Impact Of Social Media On Relationships

Impact Of Social Media On Relationships

Unlike a movie script, though, social media shows real couples living real lives. But can looking at these seemingly perfect couples online interfere with our own romantic relationships?

Romanticizing other people’s relationships is not a new concept.

Is Social Media Harmful  For Relationships?

If used sparingly, social media is not necessarily bad for relationships. Research shows social media use might both negatively and positively affect relationships, depending on how it is used.

Impact Of Social Media On Relationships

Like, social media may contribute to unhealthy comparison and untrue expectations for what relationships are supposed to be like, and couples might spend more time curating a false “image” of who they are rather than focusing on their relationship itself.

The usage of Social media has also been linked to poor body image and cases of depression, which may negatively affect relationships.

Negative Impact On Relationships:

It Can Make You Jealous.

Some research has linked social media use with increased jealousy and dissatisfaction in relationships with college students.

If you suffer from jealousy due to an insecure attachment style, research says that you are more likely to get caught in a cycle of endless scrolling to keep track of your partner’s movements.

Some people get upset when their partner likes or comments on other people’s posts, pictures, worrying that their partner is interested in other people (or worse, cheating already).

Especially the use of Facebook has shown to increase feelings of doubt and jealousy in romantic relationships mostly among college students.

One study reads, “This effect may be the result of a feedback loop, under which people using Facebook often receive vague information about their partner that they may not have access to.”

The Facebook algorithms and cookies can cause a partner’s “hidden” interests to pop up on their feed. The desire to obtain more information about them may further end social media use and feelings of mistrust.

 (Since most of these studies have been conducted on college students, so it’s quite possible that there might be differences among older couples.)

It Might Reduce The Amount Of Quality Time With Your Partner

Though internet addiction and Facebook addiction are not considered mental health disorders by the Diagnostic and Statistical Manual of Mental Disorders (DSM-V), researchers recognize both as dependence issues, which can interfere with the quality of life.

The more we hover over the dopamine crowd of social media, the less busy or excited we will feel for the quiet, simple moments of life.

Moments when our loved ones reveal something personal and intimate.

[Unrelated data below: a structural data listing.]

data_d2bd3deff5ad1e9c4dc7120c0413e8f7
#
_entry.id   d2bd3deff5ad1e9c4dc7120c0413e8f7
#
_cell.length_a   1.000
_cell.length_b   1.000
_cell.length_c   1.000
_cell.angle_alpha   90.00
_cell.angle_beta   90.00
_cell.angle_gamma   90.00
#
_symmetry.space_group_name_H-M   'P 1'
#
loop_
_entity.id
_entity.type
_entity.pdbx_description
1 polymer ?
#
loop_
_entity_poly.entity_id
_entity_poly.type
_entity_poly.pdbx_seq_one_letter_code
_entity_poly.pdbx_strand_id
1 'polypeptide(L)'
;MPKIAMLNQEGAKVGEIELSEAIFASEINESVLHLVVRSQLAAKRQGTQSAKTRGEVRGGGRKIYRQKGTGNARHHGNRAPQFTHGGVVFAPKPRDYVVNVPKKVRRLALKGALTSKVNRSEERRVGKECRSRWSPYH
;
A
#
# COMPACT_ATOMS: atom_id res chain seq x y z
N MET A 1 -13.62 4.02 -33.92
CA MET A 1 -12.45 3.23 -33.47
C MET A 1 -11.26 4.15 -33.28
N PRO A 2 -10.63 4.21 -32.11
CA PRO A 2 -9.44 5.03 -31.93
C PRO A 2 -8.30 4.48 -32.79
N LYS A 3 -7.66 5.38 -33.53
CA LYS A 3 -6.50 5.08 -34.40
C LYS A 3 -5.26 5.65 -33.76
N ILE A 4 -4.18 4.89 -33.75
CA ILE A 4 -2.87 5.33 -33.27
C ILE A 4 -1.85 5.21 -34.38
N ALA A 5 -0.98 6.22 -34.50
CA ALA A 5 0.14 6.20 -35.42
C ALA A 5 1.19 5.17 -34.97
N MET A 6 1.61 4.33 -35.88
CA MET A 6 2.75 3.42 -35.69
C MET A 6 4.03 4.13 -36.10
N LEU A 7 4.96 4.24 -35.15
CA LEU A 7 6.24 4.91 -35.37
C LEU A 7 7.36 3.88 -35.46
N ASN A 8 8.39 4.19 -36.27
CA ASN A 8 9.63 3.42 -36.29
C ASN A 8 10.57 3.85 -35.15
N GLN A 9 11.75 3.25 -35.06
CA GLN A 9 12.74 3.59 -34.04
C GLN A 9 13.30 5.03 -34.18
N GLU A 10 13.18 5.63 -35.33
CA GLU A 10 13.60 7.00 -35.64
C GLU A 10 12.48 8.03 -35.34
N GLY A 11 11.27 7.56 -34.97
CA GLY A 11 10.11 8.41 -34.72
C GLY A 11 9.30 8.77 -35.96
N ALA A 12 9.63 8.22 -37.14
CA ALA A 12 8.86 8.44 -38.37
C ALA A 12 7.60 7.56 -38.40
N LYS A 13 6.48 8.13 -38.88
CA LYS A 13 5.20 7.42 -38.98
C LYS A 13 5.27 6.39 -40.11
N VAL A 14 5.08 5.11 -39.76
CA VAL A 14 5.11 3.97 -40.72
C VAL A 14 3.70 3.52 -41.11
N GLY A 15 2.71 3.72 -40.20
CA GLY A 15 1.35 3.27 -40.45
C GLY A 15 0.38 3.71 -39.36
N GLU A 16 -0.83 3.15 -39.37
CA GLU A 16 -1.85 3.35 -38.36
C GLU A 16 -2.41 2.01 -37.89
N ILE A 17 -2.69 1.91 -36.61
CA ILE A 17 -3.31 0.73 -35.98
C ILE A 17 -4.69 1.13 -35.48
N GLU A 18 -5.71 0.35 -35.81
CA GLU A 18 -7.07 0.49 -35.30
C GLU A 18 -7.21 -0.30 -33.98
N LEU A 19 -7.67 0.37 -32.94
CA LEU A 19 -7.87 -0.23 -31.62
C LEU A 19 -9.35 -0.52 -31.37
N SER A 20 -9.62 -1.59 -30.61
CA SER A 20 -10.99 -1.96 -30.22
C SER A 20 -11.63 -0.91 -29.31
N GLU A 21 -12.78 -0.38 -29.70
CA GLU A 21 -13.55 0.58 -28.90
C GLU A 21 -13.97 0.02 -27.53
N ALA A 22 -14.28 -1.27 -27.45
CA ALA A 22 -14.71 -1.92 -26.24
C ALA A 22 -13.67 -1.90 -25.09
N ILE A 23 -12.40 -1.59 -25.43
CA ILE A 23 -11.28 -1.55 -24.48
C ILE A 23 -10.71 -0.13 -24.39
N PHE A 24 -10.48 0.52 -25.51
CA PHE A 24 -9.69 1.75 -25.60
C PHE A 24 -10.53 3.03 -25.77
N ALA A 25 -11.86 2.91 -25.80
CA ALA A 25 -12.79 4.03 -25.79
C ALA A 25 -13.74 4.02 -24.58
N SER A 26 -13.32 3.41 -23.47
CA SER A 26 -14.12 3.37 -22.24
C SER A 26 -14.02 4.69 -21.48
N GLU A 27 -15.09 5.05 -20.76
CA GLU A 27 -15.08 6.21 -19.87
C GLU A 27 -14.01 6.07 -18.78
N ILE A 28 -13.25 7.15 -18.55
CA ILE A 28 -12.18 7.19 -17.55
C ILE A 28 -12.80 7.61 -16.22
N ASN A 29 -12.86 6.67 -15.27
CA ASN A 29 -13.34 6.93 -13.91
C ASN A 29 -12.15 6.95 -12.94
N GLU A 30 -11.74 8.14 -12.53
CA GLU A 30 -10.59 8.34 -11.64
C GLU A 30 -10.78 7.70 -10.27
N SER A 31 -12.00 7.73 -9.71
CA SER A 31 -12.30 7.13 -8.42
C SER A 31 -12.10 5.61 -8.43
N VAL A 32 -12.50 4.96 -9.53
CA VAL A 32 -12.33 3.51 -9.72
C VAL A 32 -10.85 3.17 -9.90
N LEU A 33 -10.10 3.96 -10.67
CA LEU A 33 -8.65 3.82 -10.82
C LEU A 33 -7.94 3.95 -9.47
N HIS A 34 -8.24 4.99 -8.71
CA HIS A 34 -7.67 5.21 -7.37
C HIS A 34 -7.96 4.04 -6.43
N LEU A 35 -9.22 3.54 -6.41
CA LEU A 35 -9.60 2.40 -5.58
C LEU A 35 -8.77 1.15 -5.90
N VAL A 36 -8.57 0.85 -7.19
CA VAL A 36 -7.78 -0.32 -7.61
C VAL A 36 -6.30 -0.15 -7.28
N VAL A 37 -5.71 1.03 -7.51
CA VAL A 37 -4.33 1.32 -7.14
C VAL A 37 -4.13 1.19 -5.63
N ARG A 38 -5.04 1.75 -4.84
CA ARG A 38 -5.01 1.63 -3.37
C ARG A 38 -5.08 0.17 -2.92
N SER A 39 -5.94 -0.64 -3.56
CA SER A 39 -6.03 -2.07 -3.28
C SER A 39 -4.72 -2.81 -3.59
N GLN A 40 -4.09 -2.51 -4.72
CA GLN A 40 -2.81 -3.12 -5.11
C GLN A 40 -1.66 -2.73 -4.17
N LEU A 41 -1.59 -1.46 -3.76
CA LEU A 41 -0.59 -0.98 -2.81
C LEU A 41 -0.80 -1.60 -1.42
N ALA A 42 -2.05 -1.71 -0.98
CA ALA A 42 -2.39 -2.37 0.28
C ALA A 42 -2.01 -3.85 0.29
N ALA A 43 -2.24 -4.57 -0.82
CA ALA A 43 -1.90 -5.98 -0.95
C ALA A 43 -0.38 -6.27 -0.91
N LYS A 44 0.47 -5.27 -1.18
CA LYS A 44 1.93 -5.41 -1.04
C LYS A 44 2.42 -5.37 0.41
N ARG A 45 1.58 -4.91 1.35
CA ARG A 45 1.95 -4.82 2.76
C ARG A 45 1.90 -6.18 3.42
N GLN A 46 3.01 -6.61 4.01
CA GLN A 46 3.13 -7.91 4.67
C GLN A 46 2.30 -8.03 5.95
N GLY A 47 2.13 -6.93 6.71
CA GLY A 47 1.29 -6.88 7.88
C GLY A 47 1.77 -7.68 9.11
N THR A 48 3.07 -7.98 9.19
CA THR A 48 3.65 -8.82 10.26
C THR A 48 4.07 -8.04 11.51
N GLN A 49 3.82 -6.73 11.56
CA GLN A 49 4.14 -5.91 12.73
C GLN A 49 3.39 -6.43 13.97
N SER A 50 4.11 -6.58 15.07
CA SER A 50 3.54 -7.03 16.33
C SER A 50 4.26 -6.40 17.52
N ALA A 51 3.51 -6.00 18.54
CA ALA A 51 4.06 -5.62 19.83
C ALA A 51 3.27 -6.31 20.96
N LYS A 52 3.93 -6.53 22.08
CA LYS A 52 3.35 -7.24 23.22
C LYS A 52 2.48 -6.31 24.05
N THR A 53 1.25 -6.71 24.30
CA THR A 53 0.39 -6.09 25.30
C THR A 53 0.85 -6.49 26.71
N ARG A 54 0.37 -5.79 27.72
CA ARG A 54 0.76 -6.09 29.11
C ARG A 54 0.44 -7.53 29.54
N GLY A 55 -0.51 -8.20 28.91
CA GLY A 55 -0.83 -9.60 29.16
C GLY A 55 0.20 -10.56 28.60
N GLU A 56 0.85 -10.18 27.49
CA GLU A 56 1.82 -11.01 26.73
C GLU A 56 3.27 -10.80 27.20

Next time you and your partner are together and both of you focused on your phones, bring awareness to that. Practice valuing real-time attachment over the internet connection. This will help increase emotional intimacy.

Social Media May Create Unrealistic Expectations.

Although some useful resources have been shared via social media, what you will see are mostly filtered and curated posts that only expose unrealistic images of a relationship.

Measuring effort can distract you and your partner from the relationship. Inevitably, real life will not be like the endless highlight reels you see on social media, which might lead to disappointment for you, your partner, or both of you.

You may feel jealous of how much somebody else posts about their partner and feel resentment toward your partner for not doing the same for you.

The lifestyle you are referring to can change how satisfied you are in your relationship because they seem better than what you have.

Excessive Usage Of Social Media Can Lead Couples To Fight More.

A study shows that among couples who had been together for less than three years, spending more time on Facebook creates more “Facebook-related conflict” and more negative relationship outcomes.

One study found that people who are dating people who overshare on social media tend to have lower relationship satisfaction (although every time there are positive posts about the relationship and then it seems to mediate that effect).

Social Media Might Make Daily life Less Interesting.

A beautiful picture of a couple on vacations can trigger feelings of envy, which can keep you from appreciating where you are in the present situation.

Social media normally ignores the gritty and mundane parts of a couple’s lives. Chores, struggles, compromise, and intimacy in the midst of challenges—these small mini triumphs are crucial.

Don’t forget a vacation can make you happy, but it’s the everyday moments that lead to real satisfaction.

When relationships end, it is so often those tiny, mundane moments that evoke the deepest nostalgia.

Social Media Can Affect Your Mental Health.

Though Social media is supposed to promote love, multiple studies have linked social media use with loneliness, poor self-esteem, and mood disorders.

One study shows, that people with pre-existing mental health issues may also be more susceptible to social comparisons, due to a negative cognitive bias.